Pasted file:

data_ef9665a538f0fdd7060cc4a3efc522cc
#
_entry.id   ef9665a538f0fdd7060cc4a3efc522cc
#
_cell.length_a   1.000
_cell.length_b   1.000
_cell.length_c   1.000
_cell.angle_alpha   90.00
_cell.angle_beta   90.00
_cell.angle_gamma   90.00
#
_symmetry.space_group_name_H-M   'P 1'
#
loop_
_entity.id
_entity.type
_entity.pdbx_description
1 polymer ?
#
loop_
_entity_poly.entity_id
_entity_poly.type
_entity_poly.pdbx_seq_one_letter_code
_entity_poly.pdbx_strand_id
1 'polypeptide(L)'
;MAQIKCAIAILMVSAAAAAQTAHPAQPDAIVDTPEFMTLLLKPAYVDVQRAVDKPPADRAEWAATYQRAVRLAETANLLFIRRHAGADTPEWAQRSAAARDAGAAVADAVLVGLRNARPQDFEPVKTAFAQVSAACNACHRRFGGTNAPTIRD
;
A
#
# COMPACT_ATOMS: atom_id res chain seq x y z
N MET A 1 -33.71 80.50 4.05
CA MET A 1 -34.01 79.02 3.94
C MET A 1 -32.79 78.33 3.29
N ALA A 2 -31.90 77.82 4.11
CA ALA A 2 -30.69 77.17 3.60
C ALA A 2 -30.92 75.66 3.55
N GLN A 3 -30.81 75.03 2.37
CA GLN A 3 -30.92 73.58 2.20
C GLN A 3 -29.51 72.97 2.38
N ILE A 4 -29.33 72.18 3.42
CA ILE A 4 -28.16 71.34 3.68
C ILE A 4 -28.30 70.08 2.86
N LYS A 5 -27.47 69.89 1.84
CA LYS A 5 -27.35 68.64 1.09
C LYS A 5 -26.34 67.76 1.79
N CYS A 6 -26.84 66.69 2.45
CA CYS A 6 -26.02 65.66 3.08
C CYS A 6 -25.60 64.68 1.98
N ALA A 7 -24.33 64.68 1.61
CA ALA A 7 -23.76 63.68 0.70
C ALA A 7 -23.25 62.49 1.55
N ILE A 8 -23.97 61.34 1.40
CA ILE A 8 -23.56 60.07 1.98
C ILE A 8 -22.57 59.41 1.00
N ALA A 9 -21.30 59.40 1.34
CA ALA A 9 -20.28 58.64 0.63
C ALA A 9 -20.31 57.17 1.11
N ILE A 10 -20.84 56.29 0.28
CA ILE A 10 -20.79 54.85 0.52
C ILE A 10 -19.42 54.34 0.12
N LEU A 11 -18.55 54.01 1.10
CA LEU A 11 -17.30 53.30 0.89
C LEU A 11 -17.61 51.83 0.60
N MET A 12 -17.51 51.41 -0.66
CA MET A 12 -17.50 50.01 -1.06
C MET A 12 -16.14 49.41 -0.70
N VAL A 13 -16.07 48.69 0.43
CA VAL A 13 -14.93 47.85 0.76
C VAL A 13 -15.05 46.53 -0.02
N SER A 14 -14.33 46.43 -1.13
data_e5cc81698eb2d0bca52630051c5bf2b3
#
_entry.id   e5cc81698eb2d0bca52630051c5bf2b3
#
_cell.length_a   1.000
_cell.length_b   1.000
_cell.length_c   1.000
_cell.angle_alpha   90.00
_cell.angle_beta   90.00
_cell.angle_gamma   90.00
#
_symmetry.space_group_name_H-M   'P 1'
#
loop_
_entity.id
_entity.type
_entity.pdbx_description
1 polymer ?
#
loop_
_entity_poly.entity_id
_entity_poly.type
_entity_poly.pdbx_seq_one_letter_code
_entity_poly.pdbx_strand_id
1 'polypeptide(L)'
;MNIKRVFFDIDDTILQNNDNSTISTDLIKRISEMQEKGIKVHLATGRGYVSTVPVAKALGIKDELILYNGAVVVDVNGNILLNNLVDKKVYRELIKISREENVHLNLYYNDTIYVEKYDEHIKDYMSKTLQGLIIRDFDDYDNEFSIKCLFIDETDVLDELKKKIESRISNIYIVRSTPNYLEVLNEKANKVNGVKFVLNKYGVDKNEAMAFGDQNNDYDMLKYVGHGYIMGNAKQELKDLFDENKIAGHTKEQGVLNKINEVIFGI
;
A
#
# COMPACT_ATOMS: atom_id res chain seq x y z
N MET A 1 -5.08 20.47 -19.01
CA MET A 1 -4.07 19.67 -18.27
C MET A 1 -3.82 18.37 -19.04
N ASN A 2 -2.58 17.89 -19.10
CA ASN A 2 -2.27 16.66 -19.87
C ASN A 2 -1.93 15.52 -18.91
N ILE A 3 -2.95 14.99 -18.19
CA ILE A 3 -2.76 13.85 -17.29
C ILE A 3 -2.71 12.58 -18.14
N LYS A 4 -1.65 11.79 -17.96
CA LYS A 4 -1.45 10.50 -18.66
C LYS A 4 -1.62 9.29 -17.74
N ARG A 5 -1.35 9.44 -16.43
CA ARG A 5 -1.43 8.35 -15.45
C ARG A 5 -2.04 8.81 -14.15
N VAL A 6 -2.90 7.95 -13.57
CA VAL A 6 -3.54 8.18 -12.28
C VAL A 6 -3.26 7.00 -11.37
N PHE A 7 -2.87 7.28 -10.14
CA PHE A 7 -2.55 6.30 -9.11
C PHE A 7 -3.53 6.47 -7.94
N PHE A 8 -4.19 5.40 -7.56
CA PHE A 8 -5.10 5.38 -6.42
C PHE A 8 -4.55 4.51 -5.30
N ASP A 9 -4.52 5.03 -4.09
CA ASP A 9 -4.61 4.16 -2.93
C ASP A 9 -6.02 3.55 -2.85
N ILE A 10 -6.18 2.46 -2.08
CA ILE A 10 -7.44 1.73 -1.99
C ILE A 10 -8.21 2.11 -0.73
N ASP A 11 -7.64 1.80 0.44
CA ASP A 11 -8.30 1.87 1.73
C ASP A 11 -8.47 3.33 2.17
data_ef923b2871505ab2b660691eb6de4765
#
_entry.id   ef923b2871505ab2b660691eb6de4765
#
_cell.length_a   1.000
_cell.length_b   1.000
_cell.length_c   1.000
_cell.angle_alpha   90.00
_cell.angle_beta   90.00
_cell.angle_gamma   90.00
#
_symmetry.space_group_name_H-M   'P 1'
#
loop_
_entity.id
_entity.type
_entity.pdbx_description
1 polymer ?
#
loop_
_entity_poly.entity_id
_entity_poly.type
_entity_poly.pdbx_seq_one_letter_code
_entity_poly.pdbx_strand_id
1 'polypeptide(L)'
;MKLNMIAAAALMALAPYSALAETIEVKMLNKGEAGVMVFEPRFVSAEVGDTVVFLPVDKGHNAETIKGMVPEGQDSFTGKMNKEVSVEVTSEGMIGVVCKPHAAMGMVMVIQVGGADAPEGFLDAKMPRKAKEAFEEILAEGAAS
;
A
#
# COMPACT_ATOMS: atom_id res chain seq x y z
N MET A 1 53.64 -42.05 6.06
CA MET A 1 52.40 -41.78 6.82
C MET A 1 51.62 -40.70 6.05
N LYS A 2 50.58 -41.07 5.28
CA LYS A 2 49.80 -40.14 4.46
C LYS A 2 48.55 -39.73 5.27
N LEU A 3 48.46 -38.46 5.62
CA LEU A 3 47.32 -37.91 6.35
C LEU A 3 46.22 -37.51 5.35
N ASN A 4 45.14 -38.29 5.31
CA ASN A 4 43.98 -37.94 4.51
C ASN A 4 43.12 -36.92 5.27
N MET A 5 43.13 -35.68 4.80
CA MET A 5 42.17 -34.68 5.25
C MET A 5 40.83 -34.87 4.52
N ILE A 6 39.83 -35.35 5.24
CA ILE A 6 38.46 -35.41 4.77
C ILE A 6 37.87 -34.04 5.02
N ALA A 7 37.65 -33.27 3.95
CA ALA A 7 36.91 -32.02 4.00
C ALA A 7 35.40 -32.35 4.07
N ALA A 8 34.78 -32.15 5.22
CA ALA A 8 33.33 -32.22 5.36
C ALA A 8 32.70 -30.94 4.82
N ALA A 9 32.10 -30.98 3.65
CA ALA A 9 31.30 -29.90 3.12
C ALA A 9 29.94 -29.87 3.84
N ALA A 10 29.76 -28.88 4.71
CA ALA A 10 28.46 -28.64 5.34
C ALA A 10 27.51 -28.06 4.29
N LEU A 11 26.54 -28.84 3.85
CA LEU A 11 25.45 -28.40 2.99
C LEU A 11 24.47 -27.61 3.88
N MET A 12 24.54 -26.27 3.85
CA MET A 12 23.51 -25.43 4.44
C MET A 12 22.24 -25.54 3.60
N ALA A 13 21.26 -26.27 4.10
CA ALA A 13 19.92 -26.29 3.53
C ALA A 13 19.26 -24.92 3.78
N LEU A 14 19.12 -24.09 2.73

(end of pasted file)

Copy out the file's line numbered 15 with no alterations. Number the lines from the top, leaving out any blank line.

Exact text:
_entity.id